If you ask a writer why they write, they may not be able to specifically name what it is that drives them. But if asked what stops them from writing, expect a detailed, possibly emotional account.
In Jennifer Getsinger's case she says it is embarrassment,"Embarrassment that my writing is not scintillating enough. Embarrassment about trying to write intimate moments without creating mockery in the reader. Embarrassment about weak stories. And lately, embarrassment that it has taken me so long to write them down."
Clearly, the published author has largely succeeded in surmounting this barrier. Getsinger, a graduate of SFU's Writers' Studio in creative writing, will be facilitating a Nature Journaling workshop during the Write on Bowen Festival. In addition to journaling daily, Getsinger has written fiction, nonfiction, poetry and even geological and other scientific reports. With a background in anthropology and geology, Getsinger has developed a style of "describing the natural world around me as I proceed through life as more of an observer than participant." In her workshop, Getsinger will teach participants how to use a nature journal as a valuable primary resource for writing non-fiction, fiction, and poetry.
Annie Daylon believes a good way to jump into writing is through contests. Her workshop will focus on honing the craft of writing by going the competitive route. With a background in music, teaching and fiction writing, Daylon has entered and won numerous short story contests. She maintains that contests are an effective exercise for writers. They provide inspiration, motivation and the most important thing of all - a deadline. Daylon says that she loves "to get up at 3:30 or 4:00 in the morning and go to my computer where I spend numerous hours crafting characters who tell me their stories." During her workshop on Sunday, Daylon will share tips on sharpening the craft and provide information about contest opportunities in Canada and the U.S.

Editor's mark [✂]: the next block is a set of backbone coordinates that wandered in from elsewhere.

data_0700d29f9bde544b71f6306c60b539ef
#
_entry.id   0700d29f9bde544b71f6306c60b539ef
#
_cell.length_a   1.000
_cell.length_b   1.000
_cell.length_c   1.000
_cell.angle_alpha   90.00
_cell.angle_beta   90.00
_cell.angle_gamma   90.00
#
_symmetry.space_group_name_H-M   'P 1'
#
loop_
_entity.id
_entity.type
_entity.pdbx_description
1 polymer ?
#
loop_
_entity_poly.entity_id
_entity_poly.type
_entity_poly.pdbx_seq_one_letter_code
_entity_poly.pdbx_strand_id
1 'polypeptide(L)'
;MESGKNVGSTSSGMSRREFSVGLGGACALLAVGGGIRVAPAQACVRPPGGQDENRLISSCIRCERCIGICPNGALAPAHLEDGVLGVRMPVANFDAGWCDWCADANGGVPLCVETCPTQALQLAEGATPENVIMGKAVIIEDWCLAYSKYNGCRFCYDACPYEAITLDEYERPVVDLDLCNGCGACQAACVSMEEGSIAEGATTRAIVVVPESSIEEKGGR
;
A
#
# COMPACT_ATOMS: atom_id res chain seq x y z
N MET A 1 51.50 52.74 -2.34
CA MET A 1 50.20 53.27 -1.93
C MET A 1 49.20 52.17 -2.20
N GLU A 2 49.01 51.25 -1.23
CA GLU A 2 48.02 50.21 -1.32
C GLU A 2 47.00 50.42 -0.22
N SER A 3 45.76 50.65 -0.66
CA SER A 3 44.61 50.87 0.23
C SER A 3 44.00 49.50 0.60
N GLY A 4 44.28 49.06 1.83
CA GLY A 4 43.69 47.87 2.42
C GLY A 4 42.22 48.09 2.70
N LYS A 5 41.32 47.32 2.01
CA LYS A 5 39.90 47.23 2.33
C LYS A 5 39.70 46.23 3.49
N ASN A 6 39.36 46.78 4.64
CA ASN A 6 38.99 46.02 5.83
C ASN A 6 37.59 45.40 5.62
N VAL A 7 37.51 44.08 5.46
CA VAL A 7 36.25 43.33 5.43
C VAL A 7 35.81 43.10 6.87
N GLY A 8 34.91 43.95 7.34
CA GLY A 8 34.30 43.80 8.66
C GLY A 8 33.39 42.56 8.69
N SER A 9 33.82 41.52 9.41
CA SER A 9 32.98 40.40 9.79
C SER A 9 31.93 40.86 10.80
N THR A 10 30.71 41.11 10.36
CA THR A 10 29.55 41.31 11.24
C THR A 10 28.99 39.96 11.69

Back by popular demand (she was a great hit at Write on Bowen 2010), freelance writer and poet Elee Kraljii Gardiner will be leading a workshop on Unbuilding the Blocks, as well as co-hosting the Saturday dinner event (with Michael Turner): Write to the Island: Adventures in Social Writing. Kraljii Gardiner is an adjunct member of The Writer's Studio at Simon Fraser University who teaches creative writing at the Carnegie Community Centre. She is the director of Thursdays Writing Collective and the founder of Otter Press.
Kraljii Gardner says that she writes "in gushes, generating a lot and then settling into a fallow period that is perfect for tinkering." When it comes to revision, she says the trick is to give it time and patience. "Revision is like hooking up with your first lover years later. You have such tenderness for the poem's intent, its charm and awkwardness, but you are clear about why things can't stay as they are."
Participants at Write on Bowen can choose from 16 interactive writing workshops along with several special events including opening night with Annabel Lyon and Timothy Taylor. To register, go online at www.writeonbowen.com. Write on Bowen 2011 is made possible through the support of the Canadian Heritage department of the Government of Canada and the Bowen Island Municipality.